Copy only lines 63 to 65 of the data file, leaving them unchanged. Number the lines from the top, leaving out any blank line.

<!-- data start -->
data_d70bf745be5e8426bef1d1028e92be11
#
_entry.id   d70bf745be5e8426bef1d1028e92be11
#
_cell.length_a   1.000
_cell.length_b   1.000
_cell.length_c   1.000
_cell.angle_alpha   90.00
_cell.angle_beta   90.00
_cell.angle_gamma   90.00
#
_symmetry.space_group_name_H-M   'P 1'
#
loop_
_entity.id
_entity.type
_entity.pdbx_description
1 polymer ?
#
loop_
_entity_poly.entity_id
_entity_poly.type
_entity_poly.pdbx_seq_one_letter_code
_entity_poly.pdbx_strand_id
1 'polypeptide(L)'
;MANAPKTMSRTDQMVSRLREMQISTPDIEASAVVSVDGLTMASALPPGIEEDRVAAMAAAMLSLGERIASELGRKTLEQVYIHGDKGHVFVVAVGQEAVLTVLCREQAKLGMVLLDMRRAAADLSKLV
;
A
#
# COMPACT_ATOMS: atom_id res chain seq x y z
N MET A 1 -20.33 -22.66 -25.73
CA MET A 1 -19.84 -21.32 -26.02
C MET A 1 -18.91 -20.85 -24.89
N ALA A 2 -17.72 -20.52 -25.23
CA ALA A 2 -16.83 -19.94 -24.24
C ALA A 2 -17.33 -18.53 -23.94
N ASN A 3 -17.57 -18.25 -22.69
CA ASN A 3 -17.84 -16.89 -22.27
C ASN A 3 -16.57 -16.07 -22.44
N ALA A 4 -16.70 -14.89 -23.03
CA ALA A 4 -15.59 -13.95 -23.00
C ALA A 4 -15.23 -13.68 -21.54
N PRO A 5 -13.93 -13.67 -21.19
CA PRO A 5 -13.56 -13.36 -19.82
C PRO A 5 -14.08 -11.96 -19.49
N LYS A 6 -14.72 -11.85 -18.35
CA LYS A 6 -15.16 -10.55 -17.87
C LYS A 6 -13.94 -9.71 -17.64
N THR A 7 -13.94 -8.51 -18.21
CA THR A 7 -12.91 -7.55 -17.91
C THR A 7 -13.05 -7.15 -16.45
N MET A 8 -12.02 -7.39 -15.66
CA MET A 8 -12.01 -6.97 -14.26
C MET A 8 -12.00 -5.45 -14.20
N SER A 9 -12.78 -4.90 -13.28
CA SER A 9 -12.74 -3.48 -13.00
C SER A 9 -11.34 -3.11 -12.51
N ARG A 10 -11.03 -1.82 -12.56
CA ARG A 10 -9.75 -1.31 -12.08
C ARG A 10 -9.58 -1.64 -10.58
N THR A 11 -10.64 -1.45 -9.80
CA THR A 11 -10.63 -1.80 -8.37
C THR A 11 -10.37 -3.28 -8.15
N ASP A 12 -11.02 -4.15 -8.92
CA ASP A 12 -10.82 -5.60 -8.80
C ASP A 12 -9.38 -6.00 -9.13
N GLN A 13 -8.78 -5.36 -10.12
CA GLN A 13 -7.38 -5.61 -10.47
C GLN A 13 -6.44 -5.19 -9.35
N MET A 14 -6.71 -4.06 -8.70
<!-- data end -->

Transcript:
C THR A 11 -10.37 -3.28 -8.15
N ASP A 12 -11.02 -4.15 -8.92
CA ASP A 12 -10.82 -5.60 -8.80